In 2018, Broadland gave notice to the local authority to end the contract. When the contract ended, the local authority, which was facing mounting pressures to make budget cuts, chose to divert the CCTV funding, and the local authority no longer employed full time CCTV operatives.

So what they did instead, was to provide some CCTV services but any future CCTV monitoring would need to be done by the local authority's Careline operative who was on duty, and who also happened to work out of the CCTV monitoring room.

However, the Careline work was to take priority over any CCTV monitoring. So, in reality, on any given shift, the Careline operator on duty was already 'overloaded' with time consuming calls in relation to vulnerable residents. The Careline work would routinely take up to 95% of the on duty operative's time and so they were only able to perform 'minimal' CCTV monitoring. The Careline staff could only provide reactive support as a result and, even then, the majority of calls went unanswered. As there was only one Careline operator who worked each night, there was vastly less CCTV monitoring performed overall than previously, and at all times the Careline work took priority. So, any CCTV monitoring which the staff member managed to do, was very limited and reactive only.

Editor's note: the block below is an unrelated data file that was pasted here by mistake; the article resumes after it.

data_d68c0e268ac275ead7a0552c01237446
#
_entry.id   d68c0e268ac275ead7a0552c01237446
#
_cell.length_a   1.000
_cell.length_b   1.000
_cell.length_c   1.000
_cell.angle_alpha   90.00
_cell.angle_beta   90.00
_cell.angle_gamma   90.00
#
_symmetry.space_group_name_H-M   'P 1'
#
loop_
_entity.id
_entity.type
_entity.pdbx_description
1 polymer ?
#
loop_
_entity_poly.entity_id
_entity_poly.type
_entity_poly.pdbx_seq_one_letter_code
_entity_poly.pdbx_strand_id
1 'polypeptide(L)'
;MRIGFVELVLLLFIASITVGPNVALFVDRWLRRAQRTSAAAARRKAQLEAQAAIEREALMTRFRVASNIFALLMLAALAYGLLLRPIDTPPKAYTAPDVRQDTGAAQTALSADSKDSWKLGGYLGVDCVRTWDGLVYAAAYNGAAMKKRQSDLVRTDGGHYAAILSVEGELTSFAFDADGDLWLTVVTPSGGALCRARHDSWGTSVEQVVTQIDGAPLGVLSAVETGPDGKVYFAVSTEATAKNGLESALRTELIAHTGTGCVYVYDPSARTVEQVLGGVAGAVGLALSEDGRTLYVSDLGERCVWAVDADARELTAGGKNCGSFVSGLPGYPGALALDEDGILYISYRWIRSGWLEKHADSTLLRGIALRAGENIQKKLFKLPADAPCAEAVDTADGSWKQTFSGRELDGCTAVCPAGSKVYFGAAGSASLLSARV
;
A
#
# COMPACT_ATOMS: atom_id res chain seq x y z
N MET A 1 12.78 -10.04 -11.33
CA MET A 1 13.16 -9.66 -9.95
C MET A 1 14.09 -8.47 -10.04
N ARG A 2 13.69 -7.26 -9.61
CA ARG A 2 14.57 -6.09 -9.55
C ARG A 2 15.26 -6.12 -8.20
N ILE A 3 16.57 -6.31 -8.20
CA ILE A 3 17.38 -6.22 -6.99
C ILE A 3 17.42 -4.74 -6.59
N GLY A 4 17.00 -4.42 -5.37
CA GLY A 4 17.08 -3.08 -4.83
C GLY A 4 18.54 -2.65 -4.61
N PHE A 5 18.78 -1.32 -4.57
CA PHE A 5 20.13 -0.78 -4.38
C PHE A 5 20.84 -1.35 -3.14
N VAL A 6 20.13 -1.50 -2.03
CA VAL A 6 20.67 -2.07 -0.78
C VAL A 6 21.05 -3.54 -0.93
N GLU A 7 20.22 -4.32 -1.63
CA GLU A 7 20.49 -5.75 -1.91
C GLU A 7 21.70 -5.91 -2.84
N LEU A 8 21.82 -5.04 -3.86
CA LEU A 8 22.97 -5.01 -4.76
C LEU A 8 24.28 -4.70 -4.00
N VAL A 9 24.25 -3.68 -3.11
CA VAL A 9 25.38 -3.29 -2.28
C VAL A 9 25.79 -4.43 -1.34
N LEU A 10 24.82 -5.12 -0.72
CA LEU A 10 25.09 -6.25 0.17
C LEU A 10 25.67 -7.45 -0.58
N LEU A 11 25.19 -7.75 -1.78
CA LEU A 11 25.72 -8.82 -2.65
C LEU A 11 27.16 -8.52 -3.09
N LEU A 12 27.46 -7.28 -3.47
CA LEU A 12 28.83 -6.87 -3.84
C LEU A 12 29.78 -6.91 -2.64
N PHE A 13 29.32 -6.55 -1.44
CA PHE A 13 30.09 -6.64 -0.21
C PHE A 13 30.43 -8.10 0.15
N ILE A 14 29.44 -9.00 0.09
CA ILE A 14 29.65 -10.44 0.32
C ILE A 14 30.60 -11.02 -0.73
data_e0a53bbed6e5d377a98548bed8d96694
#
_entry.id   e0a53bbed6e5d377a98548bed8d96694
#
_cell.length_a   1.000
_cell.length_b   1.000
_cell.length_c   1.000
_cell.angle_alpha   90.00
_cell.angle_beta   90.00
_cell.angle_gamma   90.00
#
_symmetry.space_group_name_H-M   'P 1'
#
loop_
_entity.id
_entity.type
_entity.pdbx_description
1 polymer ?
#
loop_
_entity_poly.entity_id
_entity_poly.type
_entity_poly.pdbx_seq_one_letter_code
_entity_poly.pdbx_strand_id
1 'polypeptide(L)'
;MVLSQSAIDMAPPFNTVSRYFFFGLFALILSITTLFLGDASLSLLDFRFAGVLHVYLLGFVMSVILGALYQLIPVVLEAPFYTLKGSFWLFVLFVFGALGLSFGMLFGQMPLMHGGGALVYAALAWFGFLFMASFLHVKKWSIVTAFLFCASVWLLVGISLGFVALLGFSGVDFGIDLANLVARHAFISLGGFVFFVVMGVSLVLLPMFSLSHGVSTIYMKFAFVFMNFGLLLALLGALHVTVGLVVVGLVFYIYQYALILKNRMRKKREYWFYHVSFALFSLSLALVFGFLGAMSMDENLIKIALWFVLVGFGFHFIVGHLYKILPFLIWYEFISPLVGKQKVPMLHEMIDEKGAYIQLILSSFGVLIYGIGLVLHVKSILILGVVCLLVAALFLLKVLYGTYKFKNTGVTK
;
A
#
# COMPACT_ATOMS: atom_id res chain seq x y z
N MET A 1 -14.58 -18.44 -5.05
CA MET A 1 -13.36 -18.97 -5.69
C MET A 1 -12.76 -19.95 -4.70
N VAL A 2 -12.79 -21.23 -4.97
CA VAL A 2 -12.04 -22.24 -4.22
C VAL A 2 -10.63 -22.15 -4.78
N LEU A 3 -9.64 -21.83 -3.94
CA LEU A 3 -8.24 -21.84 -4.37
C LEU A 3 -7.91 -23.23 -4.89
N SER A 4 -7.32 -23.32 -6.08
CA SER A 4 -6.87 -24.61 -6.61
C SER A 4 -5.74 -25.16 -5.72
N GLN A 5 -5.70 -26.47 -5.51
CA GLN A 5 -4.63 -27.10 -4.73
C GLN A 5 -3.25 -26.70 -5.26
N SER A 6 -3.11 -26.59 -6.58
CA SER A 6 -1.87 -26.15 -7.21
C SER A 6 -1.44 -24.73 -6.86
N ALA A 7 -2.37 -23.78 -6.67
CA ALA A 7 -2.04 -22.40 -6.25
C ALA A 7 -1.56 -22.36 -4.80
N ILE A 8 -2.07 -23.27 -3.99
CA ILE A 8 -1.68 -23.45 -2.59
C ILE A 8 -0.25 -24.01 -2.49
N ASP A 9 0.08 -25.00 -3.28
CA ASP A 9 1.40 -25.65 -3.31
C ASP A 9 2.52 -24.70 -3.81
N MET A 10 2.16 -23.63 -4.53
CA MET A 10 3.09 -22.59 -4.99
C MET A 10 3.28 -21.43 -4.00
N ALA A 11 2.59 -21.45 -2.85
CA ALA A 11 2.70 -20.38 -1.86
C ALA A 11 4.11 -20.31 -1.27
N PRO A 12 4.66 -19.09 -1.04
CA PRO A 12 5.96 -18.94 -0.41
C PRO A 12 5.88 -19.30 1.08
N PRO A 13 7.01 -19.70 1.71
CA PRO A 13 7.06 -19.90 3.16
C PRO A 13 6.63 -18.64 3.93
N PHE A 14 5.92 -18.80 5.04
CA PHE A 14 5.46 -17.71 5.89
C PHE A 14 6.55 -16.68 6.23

However, Ms Tuitt claimed that the local authority's Careline staff, who had previously worked alongside her in the control room, and who now undertook the CCTV monitoring, were providing essentially the same activities that were carried out after the alleged transfer as she had undertaken beforehand.

The local authority argued that there was no service provision change because the activities carried on or after the transfer were fundamentally different.

So what did the Employment Tribunal say at first instance?

At a high level, the Local Authority was continuing to provide CCTV monitoring services of sorts, but that was the extent of any similarity in the activities.

The monitoring which took place before by Broadland was fundamentally different and the Local Authority no longer engaged a company to provide CCTV operatives.